The appendices also include country-specific technical provisions, where full agreement between the three countries could not be reached, since each one has its own safety, load and resistance requirements with regard to particular conditions such as low temperatures, snow and hail in Canada; earthquakes in Mexico; and winds, storms and tornados in the United States.

Once the final specification has been agreed upon and written in English it will then be published in French and Spanish.

Copyright 2003, ASTM

Jose Antonio Gomez Urquiza is president of CANACERO. He has worked in different companies in the private and public sector, including the government of Mexico City. He was also a member of the Mexican Congress.


Founded in September 1949, CANACERO is an autonomous institution, which gathers steel producing and transforming corporations of Mexico, as well as those closely linked to this sector. CANACERO is the Mexican steel-producers’ association. This association has programs to assist its members in a wide variety of areas, and it is a central source of information for steel industry partners, suppliers and clients.

CANACERO seeks and provides business solutions to steel industrialists, thus becoming a source of information for partners, suppliers and clients in the industry and the business worlds. The association is recognized in Mexico for its leadership in benefiting its affiliate companies in areas such as foreign trade agreements, customs, ecology, energetic supplies and transportation.

CANACERO is made up of a General Assembly of Associates, a board with representatives of the different steel manufacturers and users. The board has nine working commissions. One of these working commissions is the steel promotion and market development, which is currently joining efforts with the AISI to promote the use of cold-formed steel members.

CANACERO's Technical Standards Committee of the Steel Industry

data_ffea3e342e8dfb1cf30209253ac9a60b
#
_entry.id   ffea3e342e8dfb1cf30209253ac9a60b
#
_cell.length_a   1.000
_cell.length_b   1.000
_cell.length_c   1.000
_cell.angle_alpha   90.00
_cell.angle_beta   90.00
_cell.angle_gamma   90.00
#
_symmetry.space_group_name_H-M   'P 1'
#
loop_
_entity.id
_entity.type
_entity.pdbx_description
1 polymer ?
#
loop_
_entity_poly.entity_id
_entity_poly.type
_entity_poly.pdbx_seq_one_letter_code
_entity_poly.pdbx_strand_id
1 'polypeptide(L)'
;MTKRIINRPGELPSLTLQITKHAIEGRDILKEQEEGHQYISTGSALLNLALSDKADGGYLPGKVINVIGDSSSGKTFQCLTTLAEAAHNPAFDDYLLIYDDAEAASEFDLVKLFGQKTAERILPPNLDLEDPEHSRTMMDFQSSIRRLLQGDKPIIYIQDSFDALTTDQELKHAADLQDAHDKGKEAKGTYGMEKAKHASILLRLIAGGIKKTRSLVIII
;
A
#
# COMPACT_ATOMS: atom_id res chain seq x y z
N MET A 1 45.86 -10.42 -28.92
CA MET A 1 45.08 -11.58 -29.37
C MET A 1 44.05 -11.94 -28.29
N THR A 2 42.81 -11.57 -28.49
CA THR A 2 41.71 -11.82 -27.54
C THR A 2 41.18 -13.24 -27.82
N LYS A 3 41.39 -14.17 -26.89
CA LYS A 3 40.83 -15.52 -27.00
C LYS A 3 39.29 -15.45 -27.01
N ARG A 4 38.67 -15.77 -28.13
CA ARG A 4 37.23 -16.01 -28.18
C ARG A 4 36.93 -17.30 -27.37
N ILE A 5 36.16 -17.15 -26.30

The Technical Standards Committee of the Steel Industry was organized on August of 1965, with 10 subcommittees covering the following areas:

• Terminology;
• Raw material;
• Line pipe, pipe and tubing;
• Structural steel;
• Plate and sheet;
• Test method physics;
• Chemical analysis methods;
• Castings;
• Wire rod and wire; and
• Weld.

Steel industry manufacturers, research and educational institutions, as well as professional organizations and associations take part in the standardization work.

The CANACERO committee uses different standards and specifications from other organizations such as ASTM, Deutsches Institut für Normung (DIN), International Organization for Standardization (ISO), and the Society of Automotive Engineers (SAE), among others, by referencing them when reviewing and drafting its standards.

The committee’s main duties are to:

a) Plan, coordinate and carry out the standard elaboration process for the steel industry.
b) Promote the application and development of steel industry standards, and disseminate the latest progress on standardization by different national and international organizations.

The committee acts as an honorary member and observer in the Mexican Committee for ISO and works actively to create relationships with similar Mexican standardization organizations, such as the Asociación Nacional de Normalización y Certificación del Sector Eléctrico (ANCE), Instituto Mexicano de Normalización y Certificación (IMNC), and Organismo Nacional de Normalización y Certificación de la Construcción y Edificación (ONNCCE).